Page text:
Child Abuse and Retracted Stories

A retracted accusation of abuse not always indicative of accused’s innocence, court rules.

Church Law and Tax 1995-03-01 Recent Developments

Sexual Misconduct by Clergy and Church Workers

Key point: The fact that a minor who accuses an adult of child abuse later retracts her story does not necessarily prove the accused’s innocence.

A Georgia appeals court upheld the criminal conviction of an adult for child molestation even though the alleged victim denied that the molestation ever occurred! A young girl was molested by an adult. Several years later the adult was prosecuted for child molestation. The victim (now 10 years old) took the witness stand and recanted her earlier statements that the adult had molested her. The adult immediately asked the court to dismiss the case against him. The court allowed the trial to proceed and the adult was found guilty of molestation on the basis of the girl’s previous statements that the adult had molested her. The adult appealed, and a state appeals court upheld the conviction.

This case demonstrates that accused child molesters may be found guilty of molestation even though they deny the charge and the alleged victim retracts his or her previous allegations that the abuse occurred. Church leaders should attach considerable weight to a minor’s initial allegation of abuse, particularly when there are corroborating factors present (such as disclosure to friends, and emotional distress). Keep in mind that there may be compelling reasons why a minor would later change his or her previous allegation of abuse. These include threats of harm to the minor, threats of a break-up of the victim’s and the offender’s families, and the prospect of a lengthy prison sentence for the offender as a result of the minor’s testimony. Church leaders also should be aware that they may have reasonable cause to suspect that abuse has occurred (triggering a duty to report child abuse to a state agency) even though the alleged offender denies the charge and the alleged victim repudiates his or her earlier allegation that the abuse occurred. In most states, mandatory child abuse reporters have a duty to report abuse so long as they have reasonable cause to believe that it occurred. This is a much lower standard than the criminal standard of “beyond a reasonable doubt” that was needed to find the accused guilty in this case. Thompson v. State, 442 S.E.2d 771 (Ga. App. 1994).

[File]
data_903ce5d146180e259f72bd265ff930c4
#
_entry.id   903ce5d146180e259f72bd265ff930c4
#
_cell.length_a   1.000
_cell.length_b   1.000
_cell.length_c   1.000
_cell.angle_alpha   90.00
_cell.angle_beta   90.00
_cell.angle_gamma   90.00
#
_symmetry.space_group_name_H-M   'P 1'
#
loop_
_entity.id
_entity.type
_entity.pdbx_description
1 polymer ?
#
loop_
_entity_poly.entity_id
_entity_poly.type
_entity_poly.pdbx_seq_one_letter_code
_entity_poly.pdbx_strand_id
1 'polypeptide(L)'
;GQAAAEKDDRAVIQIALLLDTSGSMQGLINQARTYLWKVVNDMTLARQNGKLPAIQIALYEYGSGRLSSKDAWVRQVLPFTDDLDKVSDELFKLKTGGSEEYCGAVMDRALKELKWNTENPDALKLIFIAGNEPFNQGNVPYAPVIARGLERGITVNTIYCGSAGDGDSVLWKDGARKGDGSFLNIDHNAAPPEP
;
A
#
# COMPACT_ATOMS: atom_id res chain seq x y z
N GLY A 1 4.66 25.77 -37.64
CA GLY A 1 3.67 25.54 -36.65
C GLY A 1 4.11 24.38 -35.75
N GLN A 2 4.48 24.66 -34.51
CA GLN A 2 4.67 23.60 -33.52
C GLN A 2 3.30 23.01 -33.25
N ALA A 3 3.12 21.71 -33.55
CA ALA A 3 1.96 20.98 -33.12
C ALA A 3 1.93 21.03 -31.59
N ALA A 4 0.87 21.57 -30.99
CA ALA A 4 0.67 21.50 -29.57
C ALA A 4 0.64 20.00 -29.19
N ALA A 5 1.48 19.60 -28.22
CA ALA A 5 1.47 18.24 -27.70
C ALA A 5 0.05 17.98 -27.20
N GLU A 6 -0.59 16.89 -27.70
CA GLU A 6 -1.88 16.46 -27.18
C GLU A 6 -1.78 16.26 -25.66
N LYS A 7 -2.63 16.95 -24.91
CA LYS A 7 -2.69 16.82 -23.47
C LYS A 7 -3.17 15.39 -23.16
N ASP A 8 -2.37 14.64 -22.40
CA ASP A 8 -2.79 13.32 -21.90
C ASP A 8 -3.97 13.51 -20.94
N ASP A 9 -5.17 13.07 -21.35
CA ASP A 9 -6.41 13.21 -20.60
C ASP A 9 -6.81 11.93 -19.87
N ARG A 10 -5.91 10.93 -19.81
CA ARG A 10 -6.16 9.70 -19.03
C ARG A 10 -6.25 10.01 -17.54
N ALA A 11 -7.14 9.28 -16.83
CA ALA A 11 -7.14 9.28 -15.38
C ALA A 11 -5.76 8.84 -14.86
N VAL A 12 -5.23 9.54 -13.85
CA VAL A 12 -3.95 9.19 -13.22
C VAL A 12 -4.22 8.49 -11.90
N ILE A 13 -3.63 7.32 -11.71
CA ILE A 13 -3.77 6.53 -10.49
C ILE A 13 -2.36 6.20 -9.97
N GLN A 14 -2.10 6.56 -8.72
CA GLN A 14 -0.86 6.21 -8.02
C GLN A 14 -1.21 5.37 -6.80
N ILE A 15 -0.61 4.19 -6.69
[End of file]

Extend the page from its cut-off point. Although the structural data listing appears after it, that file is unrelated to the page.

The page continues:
See Also: Failure to Report Child Abuse

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